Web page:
“You have the right to remain silent and refuse to answer questions. Anything you say may be used against you in a court of law. You have the right to consult an attorney before speaking to the police and to have an attorney present during questioning now or in the future.”

This is known as the Miranda Rights, named after Ernesto Miranda, a criminal defendant who challenged his conviction and arrest and won his appeal at the Supreme Court.

The Court ruled that if the police officers question an individual in custody, the evidence gathered from the interrogation can’t be used against them unless they’ve been informed of their constitutional rights to remain silent and to seek the legal help of a lawyer.

Invoking Your Rights

As we have stated, police officers are required to give you your Miranda Rights if you’re accused of a crime before interrogating you. You may think that by simply remaining silent, you’re already using your right to remain silent. However, to properly invoke those rights, you must explicitly say to the officers that you want to invoke your rights against self-incrimination.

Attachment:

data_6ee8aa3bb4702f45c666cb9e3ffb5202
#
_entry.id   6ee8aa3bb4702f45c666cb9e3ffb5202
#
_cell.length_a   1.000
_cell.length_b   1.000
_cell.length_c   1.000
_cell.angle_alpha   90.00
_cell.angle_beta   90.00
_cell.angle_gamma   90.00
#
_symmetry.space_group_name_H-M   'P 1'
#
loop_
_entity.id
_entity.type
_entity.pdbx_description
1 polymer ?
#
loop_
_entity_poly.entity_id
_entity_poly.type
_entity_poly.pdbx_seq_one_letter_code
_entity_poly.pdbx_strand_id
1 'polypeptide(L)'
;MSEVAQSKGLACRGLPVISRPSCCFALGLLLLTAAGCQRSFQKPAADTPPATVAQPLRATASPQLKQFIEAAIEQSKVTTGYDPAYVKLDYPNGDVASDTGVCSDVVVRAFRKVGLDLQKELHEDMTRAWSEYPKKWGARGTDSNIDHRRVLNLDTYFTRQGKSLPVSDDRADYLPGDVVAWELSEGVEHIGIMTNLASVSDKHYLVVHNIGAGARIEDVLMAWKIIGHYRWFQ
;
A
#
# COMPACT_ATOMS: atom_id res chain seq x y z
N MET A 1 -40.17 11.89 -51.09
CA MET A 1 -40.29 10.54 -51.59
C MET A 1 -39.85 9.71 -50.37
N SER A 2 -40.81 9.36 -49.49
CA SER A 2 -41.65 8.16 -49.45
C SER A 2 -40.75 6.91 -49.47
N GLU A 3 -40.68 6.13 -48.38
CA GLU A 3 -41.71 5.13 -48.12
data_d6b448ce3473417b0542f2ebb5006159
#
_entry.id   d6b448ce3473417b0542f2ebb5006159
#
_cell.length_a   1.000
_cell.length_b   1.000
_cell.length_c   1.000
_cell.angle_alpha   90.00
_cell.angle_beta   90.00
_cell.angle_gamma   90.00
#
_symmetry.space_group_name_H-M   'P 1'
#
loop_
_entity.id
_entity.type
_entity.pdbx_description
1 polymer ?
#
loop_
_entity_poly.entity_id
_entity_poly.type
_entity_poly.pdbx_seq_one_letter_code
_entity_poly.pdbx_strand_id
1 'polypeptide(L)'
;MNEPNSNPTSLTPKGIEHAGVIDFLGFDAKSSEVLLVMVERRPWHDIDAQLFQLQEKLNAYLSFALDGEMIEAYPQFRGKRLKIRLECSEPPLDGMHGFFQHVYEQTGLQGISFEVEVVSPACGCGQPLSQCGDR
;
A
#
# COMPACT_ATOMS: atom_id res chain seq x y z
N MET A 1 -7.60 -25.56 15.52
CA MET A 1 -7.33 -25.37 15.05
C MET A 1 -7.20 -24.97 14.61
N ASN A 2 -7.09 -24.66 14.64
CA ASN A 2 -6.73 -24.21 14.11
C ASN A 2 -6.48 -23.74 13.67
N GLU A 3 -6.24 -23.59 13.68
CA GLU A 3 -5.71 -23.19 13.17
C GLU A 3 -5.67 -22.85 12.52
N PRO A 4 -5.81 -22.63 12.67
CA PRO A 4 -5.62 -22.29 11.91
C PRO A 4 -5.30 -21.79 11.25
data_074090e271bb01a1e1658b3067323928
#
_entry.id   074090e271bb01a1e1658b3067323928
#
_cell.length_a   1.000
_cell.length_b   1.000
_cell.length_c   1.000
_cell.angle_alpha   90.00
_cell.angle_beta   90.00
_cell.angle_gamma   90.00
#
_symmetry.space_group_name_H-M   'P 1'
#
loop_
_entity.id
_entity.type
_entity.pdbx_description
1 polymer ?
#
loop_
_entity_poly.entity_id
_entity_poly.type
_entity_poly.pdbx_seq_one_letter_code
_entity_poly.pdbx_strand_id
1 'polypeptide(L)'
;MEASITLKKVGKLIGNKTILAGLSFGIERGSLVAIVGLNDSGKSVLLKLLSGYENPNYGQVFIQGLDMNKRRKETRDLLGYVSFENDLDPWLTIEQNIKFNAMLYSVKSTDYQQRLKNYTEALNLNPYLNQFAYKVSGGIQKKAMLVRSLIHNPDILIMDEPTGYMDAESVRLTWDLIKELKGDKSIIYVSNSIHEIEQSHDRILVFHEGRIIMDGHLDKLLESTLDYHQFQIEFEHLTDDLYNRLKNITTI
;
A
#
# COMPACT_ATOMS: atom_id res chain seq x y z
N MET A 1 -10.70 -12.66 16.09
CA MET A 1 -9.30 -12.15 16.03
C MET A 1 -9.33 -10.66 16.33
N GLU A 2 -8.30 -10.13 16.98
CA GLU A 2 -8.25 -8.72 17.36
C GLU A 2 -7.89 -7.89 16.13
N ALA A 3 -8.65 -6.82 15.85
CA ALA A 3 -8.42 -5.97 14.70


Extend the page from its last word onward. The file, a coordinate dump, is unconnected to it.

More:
This basically means that you have to say this to the officers in a clear and unambiguous way. Otherwise, they may continue interrogating you and use it against you in court.

Being charged with a crime can be extremely overwhelming. Right now, everything is at stake. It is not easy to deal with a criminal case alone, so it is best to connect with experienced and trusted Gold River criminal defense attorneys to be on your side during this legal battle and help you come up with the best possible legal defense.

If you’ve been charged with drug crimes, domestic abuse, a white-collar crime, or sexual misconduct, our criminal defense lawyers at Chastaine Jones can help you protect your freedom, keep you from having a criminal record (expungement), and keep you out of jail. Contact us today for a confidential consultation and legal counsel.